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Category: Health Insurance

What Health Insurance Doesn’t Cover: Your Guide

Insurance of any kind can be confusing, but when it comes to medical insurance, it’s really tricky to tell what’s covered and what isn’t. Whether you’re shopping around for a new plan or recently just got on a new health insurance plan, it’s good to know the ins and outs of your health insurance coverage before you end up with a large stack of medical bills that you can’t afford. In this article, we’ll discuss the things that medical insurance surprisingly doesn’t cover so that you can make better decisions about your medical expenses. 

What health insurance does cover

In accordance with the Affordable Care Act (ACA), the Health Insurance Marketplace must now cover a specific set of services at little or no out-of-pocket expense to you. They are also required to cover at least 10 essential health benefits. These essential health benefits (EHBs) include:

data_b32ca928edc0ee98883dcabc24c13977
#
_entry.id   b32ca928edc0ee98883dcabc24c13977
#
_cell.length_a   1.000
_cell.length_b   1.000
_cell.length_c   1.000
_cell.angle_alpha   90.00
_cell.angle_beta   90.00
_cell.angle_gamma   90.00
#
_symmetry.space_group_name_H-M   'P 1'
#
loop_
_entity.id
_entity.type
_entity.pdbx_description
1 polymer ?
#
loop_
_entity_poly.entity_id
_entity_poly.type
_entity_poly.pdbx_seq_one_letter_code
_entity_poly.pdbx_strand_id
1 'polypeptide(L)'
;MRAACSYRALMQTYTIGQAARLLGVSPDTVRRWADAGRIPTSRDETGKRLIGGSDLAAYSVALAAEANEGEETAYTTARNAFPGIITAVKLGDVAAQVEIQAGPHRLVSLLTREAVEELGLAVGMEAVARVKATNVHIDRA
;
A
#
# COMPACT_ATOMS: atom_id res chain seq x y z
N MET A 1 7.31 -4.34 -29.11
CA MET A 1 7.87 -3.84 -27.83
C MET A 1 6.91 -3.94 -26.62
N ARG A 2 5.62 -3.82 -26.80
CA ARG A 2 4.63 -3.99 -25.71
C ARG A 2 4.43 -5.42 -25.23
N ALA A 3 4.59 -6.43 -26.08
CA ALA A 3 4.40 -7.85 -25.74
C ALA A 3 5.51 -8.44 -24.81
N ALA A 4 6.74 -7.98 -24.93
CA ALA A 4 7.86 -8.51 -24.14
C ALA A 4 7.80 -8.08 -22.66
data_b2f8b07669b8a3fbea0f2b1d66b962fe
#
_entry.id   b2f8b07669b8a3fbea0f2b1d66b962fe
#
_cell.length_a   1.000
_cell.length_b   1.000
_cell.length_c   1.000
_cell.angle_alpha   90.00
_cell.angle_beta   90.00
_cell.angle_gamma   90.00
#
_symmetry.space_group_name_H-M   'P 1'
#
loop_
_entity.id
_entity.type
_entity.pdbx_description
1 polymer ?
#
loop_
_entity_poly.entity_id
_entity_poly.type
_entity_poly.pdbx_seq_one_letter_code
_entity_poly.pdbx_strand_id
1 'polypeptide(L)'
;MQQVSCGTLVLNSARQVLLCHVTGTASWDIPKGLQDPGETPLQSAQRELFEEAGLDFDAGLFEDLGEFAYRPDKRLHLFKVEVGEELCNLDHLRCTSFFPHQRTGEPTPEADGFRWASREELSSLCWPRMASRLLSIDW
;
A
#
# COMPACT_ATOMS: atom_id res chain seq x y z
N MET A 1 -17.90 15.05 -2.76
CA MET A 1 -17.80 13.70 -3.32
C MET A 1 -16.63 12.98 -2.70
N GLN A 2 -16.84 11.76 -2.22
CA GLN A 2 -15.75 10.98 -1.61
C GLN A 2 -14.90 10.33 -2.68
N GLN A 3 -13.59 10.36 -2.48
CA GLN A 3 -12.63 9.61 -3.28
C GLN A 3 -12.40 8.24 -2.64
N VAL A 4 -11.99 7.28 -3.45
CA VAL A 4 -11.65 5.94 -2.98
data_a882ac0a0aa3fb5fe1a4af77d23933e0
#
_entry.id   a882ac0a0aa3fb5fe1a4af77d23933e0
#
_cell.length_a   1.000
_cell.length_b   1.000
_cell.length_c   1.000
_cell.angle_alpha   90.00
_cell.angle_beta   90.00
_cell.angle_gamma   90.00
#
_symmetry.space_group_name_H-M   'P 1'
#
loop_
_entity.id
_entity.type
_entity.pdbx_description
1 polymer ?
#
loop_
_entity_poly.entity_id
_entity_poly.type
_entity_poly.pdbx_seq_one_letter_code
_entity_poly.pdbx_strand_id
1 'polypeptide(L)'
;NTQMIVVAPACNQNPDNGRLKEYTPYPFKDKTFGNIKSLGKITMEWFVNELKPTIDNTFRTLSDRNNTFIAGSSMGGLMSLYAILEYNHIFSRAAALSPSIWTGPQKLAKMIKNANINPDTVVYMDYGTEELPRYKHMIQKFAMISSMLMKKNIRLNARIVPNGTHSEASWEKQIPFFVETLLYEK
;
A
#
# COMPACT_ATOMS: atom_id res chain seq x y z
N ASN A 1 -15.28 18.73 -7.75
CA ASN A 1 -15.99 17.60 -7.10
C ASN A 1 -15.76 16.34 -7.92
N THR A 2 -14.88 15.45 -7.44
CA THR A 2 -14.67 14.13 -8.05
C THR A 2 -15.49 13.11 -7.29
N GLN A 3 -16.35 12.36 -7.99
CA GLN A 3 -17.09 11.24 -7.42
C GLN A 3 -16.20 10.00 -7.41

• Ambulatory patient services
  • Emergency services
  • Hospitalization and surgery
  • Maternity and newborn healthcare
  • Mental health treatment and substance abuse disorders including counseling and psychiatric treatment
  • Pharmaceutical drugs
  • Rehabilitation services that provide care for those suffering from disabilities and injuries. 
  • Laboratory services (blood and urine testing, etc.)
  • Preventative and wellness services
  • Pediatric services

In short, a lot of the basic care that you will get on a regular basis should be covered by your health plan. Most of the time your doctor won’t suggest treatments that are not covered by your insurance. In a lot of cases, they will try to familiarize themselves with your health insurance plan so that they can lead you in the right direction. However, don’t leave the all the responsibility in the hands of your doctor. It’s important that you make time to read through your health insurance policy and look for any holes before getting services. 

What health insurance doesn’t cover

If you have a good insurance plan, most of your basic medical needs will be covered, but you might be surprised to know the services that generally are. Here is a list of services that health insurance does not cover: